Is it possible to run pfsense on a Raspberry PI 3?
They have an embedded version that runs Nano BSD.
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There seems to be Raspberry PI support in the pfsense github repository. See pfsense repository.
For raspBSD see RaspBSD.
It seems feasible to compile pfSense for the Raspberry PI.
I think it would be a useful port to have for people that don't require a lot of bandwidth or want to implement their own cheap WIFI router. And it would be interesting to play with.
Remember that the Raspberry PI 3 have both an Ethernet port and a WIFI port. And more can be added via the USB ports.
-Update Aug 2017-
Unfortunately pfSense has no interest in creating arm based images.
pfSense HAD no interest in porting over to an ARM based version because the BSD kernel was not stable on ARM yet. Since the time of the original answer a few things have changed with the latest Pi hardware, BSD runs on ARM fine and pfSense has been overwhelmed with requests.
But you can install FreeBSD/NetBSD on to Pi and do all the same sutff as pf is doing. If you even try I think you may be able to get a pfSense jail working on the Pi but I am not sure about that compatibility stuff there but I know pfSense can happily run in jails and VM's now.
But they do have a point, Pi really sucks at networking. That is why I have not done it my self. Beaglebone black I have heard people putting pf on there but there are other alternatives to the Pi that will just work better for few more single digits of your hard earned cash.
As of February, 2019: Neither pfSense nor OPNSense have released images for the RPi:
The only router-firewall appliance that I've been able to find for the RPi is OpenWRT:
The SG-1100 is equipped with...
I Think it will eventually be possible if you consider the new SG-1000, an ARM base pfsense appliance:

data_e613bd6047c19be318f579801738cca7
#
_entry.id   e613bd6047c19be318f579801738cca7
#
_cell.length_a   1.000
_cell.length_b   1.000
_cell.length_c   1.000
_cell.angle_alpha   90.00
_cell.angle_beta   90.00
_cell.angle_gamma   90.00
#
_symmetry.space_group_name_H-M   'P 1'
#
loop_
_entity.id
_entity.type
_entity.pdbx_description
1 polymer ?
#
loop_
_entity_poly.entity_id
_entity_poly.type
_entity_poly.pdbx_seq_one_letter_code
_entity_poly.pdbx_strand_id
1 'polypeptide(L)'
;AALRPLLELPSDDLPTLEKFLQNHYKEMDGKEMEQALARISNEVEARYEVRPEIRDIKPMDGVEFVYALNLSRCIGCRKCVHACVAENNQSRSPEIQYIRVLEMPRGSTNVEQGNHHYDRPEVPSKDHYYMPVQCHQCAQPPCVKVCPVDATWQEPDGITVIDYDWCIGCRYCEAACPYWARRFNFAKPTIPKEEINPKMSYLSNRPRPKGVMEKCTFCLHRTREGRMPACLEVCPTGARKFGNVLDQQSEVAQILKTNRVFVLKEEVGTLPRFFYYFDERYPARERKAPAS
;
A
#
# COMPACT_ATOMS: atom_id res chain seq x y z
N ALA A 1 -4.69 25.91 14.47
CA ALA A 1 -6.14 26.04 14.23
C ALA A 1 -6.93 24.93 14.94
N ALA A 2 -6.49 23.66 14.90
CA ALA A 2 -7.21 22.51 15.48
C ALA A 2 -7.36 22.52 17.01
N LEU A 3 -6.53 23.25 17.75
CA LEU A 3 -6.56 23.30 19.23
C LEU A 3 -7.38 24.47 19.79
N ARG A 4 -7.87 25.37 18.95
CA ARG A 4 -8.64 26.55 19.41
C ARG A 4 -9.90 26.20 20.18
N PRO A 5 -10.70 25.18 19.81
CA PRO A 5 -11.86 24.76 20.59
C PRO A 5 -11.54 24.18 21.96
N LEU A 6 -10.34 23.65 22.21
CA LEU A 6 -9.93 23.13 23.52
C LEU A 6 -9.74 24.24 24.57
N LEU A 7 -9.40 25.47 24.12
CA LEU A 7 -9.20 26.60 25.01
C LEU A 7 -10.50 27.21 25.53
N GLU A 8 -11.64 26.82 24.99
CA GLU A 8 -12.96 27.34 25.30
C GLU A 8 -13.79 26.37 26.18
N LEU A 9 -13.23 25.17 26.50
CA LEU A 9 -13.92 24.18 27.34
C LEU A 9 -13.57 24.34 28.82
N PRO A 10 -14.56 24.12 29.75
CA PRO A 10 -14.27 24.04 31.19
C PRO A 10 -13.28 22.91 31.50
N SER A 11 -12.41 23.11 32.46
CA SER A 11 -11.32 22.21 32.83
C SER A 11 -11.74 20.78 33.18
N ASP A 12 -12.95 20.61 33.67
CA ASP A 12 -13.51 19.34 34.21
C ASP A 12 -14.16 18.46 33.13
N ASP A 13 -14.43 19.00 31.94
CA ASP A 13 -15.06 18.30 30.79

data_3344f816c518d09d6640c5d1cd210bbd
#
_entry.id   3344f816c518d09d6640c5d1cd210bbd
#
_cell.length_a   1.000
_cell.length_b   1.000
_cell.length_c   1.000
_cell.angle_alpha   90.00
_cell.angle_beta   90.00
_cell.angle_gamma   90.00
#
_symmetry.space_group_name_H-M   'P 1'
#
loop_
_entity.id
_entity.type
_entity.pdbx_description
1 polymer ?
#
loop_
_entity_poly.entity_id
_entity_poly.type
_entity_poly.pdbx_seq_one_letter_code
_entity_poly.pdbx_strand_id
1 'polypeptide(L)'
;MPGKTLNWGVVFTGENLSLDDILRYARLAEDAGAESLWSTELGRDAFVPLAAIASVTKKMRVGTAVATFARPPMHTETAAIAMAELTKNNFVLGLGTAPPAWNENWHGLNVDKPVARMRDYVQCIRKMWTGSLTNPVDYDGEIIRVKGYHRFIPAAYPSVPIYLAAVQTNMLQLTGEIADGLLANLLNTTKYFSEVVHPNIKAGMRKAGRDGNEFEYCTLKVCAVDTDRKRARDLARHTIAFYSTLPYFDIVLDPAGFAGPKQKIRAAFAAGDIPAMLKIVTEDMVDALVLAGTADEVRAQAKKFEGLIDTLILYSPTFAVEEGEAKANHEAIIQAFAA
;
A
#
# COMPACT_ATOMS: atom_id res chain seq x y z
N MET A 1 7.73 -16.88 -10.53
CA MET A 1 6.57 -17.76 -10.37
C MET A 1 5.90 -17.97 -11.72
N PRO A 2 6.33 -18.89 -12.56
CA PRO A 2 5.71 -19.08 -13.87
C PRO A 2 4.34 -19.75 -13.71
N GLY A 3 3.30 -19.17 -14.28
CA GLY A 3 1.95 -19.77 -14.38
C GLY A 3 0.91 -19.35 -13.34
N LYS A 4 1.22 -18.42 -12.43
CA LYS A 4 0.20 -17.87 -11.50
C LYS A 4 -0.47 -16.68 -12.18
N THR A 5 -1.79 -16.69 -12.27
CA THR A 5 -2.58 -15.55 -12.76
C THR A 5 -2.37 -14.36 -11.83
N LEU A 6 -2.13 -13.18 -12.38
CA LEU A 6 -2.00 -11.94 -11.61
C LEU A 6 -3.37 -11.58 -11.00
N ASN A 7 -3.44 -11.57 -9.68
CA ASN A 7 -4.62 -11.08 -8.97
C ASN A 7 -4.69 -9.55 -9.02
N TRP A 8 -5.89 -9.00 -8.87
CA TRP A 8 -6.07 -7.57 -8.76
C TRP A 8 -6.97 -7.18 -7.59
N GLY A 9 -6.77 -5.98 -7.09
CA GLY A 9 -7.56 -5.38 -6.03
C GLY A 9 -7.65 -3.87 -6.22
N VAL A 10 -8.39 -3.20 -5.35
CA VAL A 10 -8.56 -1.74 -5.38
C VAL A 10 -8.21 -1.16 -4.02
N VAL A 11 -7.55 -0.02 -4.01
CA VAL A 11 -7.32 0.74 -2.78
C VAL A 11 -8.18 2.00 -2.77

Also, I think installing it on a raspberry pi would be a good thing for testing, monitoring, sniffing, etc. It could also be used as an 'on the go' diagnostic tool, an 'on the go' tunnelling devices, etc.
Although I would not use it as a business production device; It could be of great use in many other circumstances, including spare router for some SMB.
You could also check out OpnSense. The original monowall author recommends them specifically.
I switched to OpnSense from pfSense when they announced they aren't supporting x86 anymore. I get that it makes businessSense, but it is rather annoying to watch support die off for every old atom platform. The older x86 atoms are all very cheap, and still very useful (for under 100 mbps). Plus I don't feel guilt-ed into supporting the project after just buying a Gold subscription...
It's nice that pfSense has 90 hours of training videos in their hangouts section, but with OpnSense I didn't need any of it. They have 2, or 3 factor auth VPN, that supports the Google Authenticator app out of the box, and Suricata IDS / IPS built in as well. The interface is much easier to navigate, and with the team member from hardenedBSD, they are implementing things like ASLR, and root separation etc. (makes the Firewall OS less hackable).
For instance: https://forum.opnsense.org/index.php?topic=3793.0
@Eric Pretorious: IPfire runs on Raspberry Pis as well. I got ~22 Mbps thruput on a Pi 1B and 50 on a Pi 3B. However, I don't recommend using a Pi 1 since the web interface is very slow.
There's isn't an image made for the Raspberry Pi yet and the pfsense community doesn't sound excited at the idea.
I was just looking through the highlight notes for v2.4 as I saw what looked like a cutdown raspberry pi type device they are selling soon called the Netgate SG-1000.
Well this device has an ARM core and they will officially support ARM arch so surely this should be do-able.
https://www.netgate.com/blog/pfsense-software-version-2-4-release-highlights.html This is the post that had the info.
Could be a great fit for a remote worker.
i know its a long long time ago you asked the question, but now i created a OPNsense Port for the RPI3, you can find it here: https://forum.opnsense.org/index.php?topic=14875.0
I just found this online, an ARM based device like a PI but with two nics.